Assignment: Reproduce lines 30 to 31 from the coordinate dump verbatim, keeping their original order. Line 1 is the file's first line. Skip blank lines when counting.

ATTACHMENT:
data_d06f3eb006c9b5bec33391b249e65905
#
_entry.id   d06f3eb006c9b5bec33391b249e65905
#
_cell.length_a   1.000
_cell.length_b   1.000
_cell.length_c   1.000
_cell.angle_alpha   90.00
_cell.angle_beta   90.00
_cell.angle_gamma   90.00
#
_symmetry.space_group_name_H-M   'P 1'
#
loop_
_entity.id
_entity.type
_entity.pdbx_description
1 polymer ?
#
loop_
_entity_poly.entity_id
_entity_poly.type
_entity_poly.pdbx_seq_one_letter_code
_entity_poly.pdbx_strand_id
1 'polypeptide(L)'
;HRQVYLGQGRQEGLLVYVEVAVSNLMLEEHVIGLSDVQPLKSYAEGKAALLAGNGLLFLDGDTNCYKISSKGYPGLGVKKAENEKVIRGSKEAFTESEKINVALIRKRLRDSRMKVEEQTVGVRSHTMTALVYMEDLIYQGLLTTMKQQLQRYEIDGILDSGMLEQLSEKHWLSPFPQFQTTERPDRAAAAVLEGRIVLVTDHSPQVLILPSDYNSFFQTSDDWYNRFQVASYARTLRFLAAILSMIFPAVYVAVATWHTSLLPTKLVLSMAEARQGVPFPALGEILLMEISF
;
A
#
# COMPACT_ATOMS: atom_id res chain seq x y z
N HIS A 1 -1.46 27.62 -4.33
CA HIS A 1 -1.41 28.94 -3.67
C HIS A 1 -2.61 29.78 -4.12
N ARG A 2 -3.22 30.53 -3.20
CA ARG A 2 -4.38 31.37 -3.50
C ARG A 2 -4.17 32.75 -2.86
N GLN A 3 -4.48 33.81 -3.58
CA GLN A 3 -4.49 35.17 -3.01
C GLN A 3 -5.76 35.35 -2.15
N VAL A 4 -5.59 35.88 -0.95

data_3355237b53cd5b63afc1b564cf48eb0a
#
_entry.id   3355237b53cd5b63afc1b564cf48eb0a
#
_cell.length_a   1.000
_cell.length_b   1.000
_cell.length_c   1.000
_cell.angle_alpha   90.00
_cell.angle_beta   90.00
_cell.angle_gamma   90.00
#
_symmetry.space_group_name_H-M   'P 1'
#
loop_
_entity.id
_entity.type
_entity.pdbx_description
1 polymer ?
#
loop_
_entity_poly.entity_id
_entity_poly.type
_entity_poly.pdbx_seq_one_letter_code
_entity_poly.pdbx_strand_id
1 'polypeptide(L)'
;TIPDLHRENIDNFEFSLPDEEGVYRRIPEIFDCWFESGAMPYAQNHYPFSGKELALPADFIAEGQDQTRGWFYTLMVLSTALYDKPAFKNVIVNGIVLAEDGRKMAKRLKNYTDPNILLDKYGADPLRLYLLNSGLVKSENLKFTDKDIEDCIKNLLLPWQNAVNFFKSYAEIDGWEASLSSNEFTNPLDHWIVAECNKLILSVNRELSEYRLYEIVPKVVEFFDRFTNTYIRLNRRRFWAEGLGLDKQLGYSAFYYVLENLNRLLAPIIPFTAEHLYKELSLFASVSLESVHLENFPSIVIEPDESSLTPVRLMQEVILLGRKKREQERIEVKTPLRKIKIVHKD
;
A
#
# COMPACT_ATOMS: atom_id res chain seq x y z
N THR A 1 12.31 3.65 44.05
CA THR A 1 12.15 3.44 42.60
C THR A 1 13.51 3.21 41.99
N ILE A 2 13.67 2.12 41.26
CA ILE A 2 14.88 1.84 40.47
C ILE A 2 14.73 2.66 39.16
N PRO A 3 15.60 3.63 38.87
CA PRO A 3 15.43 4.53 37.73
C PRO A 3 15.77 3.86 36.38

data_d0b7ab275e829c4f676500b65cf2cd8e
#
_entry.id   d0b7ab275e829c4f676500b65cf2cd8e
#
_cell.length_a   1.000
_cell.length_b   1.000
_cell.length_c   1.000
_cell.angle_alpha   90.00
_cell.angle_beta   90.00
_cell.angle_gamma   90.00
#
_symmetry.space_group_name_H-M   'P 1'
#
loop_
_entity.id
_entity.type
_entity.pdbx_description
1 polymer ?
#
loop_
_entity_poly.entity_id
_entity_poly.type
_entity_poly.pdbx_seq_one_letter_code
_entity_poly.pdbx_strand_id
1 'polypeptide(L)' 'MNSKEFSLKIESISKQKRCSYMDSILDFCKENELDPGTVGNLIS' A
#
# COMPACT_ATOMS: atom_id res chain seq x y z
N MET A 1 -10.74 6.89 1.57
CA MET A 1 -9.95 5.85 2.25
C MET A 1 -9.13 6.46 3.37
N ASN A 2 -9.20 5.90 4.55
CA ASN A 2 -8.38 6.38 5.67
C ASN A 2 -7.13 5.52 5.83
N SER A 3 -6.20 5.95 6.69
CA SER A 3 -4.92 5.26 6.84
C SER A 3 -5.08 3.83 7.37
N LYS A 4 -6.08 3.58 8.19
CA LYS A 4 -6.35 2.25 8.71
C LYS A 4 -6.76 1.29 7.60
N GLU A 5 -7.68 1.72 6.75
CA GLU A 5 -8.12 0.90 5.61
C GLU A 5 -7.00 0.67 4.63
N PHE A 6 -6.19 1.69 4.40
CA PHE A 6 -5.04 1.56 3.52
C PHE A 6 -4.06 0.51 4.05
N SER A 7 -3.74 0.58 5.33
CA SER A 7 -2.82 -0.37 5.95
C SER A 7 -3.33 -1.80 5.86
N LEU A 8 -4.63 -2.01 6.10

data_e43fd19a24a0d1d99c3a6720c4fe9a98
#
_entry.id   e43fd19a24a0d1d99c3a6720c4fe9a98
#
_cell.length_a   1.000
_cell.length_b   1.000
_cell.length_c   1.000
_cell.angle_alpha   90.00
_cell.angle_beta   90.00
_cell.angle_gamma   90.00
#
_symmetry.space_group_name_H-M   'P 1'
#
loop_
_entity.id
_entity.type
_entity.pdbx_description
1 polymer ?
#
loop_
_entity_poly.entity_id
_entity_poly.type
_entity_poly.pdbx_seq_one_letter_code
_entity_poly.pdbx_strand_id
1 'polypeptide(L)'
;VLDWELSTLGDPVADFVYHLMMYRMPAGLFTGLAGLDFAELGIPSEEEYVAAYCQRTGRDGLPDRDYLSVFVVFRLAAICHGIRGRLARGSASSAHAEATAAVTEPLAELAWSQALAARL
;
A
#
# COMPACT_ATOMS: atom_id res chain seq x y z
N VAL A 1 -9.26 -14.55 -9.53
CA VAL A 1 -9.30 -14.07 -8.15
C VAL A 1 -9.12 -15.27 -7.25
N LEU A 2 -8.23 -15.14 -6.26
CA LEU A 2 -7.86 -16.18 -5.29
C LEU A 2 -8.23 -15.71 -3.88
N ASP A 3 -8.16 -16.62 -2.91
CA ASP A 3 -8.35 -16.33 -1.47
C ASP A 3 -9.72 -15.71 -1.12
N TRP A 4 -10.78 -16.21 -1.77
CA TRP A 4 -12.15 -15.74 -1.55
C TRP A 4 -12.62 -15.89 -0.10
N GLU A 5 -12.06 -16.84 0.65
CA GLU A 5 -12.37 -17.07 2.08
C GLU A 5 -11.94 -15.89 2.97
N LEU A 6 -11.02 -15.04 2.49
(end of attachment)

# COMPACT_ATOMS: atom_id res chain seq x y z
N HIS A 1 -1.46 27.62 -4.33